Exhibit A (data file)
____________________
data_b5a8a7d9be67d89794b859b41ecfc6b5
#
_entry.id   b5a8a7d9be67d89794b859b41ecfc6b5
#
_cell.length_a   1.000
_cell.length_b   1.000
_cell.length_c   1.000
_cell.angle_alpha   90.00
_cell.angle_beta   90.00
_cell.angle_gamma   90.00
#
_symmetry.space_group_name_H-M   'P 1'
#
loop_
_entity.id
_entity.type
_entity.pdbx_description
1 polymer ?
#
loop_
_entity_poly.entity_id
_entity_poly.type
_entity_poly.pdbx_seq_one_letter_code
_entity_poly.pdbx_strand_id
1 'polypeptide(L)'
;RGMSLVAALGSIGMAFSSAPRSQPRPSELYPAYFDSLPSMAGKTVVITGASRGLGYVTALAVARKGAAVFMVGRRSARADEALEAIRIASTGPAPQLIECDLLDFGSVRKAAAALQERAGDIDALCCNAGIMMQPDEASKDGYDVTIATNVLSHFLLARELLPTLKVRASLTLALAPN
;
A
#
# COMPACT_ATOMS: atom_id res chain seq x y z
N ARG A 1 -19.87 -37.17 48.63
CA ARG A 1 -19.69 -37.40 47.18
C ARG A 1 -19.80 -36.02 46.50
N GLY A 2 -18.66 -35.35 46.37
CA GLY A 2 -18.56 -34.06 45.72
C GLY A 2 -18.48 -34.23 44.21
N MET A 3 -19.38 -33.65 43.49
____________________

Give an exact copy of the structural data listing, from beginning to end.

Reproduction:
data_b5a8a7d9be67d89794b859b41ecfc6b5
#
_entry.id   b5a8a7d9be67d89794b859b41ecfc6b5
#
_cell.length_a   1.000
_cell.length_b   1.000
_cell.length_c   1.000
_cell.angle_alpha   90.00
_cell.angle_beta   90.00
_cell.angle_gamma   90.00
#
_symmetry.space_group_name_H-M   'P 1'
#
loop_
_entity.id
_entity.type
_entity.pdbx_description
1 polymer ?
#
loop_
_entity_poly.entity_id
_entity_poly.type
_entity_poly.pdbx_seq_one_letter_code
_entity_poly.pdbx_strand_id
1 'polypeptide(L)'
;RGMSLVAALGSIGMAFSSAPRSQPRPSELYPAYFDSLPSMAGKTVVITGASRGLGYVTALAVARKGAAVFMVGRRSARADEALEAIRIASTGPAPQLIECDLLDFGSVRKAAAALQERAGDIDALCCNAGIMMQPDEASKDGYDVTIATNVLSHFLLARELLPTLKVRASLTLALAPN
;
A
#
# COMPACT_ATOMS: atom_id res chain seq x y z
N ARG A 1 -19.87 -37.17 48.63
CA ARG A 1 -19.69 -37.40 47.18
C ARG A 1 -19.80 -36.02 46.50
N GLY A 2 -18.66 -35.35 46.37
CA GLY A 2 -18.56 -34.06 45.72
C GLY A 2 -18.48 -34.23 44.21
N MET A 3 -19.38 -33.65 43.49